Once more Midway adds to the atmosphere of a slam-bang battle with a good array of sound effects. There are your grunts, your swooshes, your taunts, and other on-field chatter; your loud music and pulsing countdowns (which add to the sense of urgency--call a play now!); and your all-too-excitable and caustic play-by-play man. No worry about a lot of names (the N64 can't hold them anyway). Again, more sayings, more sounds, a little more than the original Blitz.

Interface/Options : 90
The fundamentals of the game controller remain the same--a basic three-button game where buttons pressed singly or in combination lead to various moves, actions, and so on, with the ever-present "turbo" button there to jazz things up. Nothing fancy here-it's what you do with the simple tools at hand that counts. Also, you can assign functions to new buttons.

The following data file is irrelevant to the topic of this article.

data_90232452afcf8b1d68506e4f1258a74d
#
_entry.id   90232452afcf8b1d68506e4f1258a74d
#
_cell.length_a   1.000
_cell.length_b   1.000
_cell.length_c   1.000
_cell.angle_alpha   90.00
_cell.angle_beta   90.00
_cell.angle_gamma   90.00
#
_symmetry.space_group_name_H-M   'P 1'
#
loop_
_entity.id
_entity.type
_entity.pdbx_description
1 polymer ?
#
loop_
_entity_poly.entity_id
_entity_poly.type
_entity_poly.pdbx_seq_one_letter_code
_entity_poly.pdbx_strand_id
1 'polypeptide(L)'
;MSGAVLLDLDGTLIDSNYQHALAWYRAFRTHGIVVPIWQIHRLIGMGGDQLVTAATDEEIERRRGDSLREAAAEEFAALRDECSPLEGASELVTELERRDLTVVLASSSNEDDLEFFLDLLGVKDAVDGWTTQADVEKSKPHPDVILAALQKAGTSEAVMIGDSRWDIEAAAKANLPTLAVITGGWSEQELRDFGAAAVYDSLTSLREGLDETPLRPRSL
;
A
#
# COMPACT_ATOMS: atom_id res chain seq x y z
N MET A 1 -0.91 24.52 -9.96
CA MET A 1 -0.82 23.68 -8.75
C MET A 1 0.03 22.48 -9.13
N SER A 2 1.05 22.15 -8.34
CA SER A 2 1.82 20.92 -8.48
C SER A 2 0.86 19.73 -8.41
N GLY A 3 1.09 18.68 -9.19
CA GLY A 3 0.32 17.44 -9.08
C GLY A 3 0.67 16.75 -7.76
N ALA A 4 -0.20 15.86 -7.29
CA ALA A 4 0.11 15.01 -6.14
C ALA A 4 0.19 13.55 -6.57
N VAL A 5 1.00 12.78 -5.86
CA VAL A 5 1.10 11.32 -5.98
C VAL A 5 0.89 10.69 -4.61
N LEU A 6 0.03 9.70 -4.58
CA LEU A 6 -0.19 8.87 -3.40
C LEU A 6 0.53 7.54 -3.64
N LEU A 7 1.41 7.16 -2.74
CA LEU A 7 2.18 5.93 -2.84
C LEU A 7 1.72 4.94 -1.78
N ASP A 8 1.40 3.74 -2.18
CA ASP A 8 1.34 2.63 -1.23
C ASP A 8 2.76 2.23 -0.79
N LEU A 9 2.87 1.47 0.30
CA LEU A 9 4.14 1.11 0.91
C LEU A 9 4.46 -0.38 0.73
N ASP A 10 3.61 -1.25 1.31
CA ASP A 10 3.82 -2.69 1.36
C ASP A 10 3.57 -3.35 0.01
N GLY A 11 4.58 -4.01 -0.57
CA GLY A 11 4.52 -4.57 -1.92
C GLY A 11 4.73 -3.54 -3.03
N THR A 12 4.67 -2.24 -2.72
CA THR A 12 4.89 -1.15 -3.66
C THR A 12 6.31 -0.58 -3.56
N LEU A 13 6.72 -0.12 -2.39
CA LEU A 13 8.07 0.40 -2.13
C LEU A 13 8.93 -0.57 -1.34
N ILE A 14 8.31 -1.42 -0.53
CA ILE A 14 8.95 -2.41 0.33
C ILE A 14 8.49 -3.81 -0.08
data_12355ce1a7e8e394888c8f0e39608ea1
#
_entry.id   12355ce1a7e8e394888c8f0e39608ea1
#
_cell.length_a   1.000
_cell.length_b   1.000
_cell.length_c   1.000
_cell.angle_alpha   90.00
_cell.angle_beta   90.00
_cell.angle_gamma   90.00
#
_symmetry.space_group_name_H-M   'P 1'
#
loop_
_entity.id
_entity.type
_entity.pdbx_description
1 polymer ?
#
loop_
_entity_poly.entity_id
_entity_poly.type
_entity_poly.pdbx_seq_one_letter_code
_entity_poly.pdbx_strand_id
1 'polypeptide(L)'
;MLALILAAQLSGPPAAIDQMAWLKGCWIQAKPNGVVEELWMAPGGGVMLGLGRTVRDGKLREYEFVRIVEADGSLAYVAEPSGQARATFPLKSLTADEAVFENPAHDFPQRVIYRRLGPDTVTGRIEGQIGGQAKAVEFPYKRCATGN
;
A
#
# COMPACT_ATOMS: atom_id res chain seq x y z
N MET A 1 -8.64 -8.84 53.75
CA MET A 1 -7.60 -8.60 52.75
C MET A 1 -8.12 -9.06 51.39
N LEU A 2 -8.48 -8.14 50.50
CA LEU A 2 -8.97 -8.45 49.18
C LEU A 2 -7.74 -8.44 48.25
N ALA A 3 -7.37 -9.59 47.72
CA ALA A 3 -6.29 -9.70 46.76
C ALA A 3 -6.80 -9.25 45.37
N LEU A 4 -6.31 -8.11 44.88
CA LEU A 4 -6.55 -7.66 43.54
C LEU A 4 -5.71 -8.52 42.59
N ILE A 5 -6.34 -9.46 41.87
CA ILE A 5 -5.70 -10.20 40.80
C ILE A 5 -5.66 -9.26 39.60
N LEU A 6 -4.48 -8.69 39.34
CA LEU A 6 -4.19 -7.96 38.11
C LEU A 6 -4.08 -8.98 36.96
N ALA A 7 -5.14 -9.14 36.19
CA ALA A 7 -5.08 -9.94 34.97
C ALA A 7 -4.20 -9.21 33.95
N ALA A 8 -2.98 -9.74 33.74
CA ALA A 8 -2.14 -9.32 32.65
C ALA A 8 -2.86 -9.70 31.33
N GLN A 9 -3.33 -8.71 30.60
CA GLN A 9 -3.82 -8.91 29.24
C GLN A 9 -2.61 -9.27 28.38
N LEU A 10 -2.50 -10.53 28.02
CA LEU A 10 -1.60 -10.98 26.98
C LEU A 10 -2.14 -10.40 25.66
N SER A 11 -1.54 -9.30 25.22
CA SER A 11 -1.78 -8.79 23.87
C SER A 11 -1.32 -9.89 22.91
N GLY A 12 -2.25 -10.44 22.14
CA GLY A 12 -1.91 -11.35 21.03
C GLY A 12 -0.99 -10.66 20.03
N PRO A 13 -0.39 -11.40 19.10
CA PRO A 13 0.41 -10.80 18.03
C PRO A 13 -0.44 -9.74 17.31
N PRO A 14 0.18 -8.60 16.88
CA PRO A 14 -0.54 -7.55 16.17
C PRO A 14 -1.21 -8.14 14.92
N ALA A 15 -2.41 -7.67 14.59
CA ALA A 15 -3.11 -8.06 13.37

New to this year's edition is something called "Blitz Passing." Using the left, right, and up C buttons, you can zip the ball to a receiver instead of using the control stick to select a receiver. However, this is not really icon passing, for the button assignments do not appear above the receivers as they run their routes (and the buttons are dedicated to different receivers, crossing you up when it comes to crossing patterns). If the button assignments appeared on screen during a play, this option would be more useful. Also new is a more complicated punting interface (before you simply chose punt and the CPU did the rest).